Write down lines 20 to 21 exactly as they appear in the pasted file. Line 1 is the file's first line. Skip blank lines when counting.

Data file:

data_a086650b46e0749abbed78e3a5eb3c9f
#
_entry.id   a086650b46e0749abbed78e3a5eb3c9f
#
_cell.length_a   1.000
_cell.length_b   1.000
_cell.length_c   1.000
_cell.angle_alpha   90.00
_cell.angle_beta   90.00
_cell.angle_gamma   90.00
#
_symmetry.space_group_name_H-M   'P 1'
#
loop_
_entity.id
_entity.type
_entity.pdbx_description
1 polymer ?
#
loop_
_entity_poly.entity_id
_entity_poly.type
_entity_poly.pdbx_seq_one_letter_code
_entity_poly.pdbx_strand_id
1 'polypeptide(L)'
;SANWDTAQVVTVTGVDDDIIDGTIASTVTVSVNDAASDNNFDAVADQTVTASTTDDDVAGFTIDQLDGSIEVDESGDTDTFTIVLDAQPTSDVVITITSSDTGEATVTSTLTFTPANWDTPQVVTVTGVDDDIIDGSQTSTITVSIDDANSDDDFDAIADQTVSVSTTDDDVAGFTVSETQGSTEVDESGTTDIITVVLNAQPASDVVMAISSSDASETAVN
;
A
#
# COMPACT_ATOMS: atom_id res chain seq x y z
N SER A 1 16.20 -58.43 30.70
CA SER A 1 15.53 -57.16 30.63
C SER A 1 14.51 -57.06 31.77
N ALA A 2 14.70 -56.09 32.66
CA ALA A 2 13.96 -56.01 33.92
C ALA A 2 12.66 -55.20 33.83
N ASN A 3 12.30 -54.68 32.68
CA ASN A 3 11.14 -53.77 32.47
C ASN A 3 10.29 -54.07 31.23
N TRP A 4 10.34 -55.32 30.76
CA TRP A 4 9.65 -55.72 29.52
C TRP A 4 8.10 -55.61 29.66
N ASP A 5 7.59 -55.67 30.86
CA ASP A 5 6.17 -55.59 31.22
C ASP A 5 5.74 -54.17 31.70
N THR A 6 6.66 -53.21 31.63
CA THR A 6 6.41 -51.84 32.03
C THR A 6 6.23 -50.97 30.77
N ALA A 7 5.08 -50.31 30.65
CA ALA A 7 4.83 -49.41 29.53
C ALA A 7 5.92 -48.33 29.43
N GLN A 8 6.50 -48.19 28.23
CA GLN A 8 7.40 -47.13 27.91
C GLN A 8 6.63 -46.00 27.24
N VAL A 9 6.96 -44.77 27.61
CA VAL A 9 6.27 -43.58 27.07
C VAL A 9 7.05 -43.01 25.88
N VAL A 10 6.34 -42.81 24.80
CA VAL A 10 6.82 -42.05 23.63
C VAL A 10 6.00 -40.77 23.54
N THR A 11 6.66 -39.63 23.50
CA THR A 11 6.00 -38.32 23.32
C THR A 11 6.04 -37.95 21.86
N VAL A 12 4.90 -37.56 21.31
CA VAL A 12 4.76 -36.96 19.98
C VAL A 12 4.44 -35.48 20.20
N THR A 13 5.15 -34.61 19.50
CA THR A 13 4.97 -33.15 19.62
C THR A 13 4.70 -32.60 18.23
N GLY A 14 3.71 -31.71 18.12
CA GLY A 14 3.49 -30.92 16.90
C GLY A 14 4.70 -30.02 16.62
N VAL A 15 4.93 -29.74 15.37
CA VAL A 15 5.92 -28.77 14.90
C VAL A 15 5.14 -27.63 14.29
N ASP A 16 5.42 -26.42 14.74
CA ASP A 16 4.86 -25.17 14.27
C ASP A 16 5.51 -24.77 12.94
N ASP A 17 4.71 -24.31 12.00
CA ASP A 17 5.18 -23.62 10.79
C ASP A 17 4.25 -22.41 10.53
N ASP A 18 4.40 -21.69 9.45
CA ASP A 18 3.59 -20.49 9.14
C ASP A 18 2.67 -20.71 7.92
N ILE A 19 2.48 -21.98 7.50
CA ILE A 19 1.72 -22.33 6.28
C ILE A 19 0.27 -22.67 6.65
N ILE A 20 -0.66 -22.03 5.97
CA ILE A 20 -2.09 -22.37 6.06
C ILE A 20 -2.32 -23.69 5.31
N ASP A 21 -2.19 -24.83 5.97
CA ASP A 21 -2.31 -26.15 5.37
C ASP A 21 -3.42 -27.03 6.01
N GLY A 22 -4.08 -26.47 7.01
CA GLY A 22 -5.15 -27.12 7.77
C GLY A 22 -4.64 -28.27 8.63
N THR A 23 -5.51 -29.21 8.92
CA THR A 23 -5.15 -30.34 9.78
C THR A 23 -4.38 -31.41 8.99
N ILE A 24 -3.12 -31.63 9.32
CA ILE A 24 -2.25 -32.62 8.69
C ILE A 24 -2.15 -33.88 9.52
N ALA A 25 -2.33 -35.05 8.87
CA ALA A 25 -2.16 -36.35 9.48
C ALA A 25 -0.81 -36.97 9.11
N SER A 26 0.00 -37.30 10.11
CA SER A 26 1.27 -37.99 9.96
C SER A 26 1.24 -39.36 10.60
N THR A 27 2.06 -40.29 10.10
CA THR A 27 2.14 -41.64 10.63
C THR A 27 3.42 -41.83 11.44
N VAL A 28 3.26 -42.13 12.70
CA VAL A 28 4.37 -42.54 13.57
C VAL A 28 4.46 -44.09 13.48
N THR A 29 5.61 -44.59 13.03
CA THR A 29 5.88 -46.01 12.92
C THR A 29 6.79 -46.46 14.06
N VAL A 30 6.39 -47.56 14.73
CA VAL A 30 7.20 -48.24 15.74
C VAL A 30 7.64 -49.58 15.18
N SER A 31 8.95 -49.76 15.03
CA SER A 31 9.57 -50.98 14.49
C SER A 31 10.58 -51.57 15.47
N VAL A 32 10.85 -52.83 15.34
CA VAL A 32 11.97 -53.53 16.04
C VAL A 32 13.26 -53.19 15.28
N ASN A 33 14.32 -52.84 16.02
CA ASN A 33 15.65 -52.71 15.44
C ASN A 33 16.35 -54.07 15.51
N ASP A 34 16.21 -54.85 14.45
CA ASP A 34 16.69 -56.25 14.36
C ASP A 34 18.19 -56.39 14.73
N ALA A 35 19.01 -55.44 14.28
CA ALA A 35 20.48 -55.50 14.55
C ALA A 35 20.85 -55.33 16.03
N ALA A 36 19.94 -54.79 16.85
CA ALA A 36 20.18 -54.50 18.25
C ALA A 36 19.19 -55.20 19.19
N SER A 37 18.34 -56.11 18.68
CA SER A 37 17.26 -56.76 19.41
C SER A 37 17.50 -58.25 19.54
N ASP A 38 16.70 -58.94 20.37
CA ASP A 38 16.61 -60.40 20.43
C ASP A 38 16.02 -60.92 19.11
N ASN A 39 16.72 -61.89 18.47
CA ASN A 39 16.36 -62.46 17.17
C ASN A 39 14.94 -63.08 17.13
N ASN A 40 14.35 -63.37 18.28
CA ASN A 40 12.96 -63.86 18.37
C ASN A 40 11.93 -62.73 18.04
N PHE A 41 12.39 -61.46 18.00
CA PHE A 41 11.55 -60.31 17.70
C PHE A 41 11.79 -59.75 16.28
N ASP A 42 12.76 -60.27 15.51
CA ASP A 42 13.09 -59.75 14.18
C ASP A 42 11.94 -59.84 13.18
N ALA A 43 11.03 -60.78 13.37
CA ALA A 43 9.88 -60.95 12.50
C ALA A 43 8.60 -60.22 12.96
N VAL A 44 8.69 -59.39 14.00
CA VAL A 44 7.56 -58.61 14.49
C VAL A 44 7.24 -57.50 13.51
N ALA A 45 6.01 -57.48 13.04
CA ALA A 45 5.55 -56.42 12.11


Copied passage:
loop_
_entity_poly.entity_id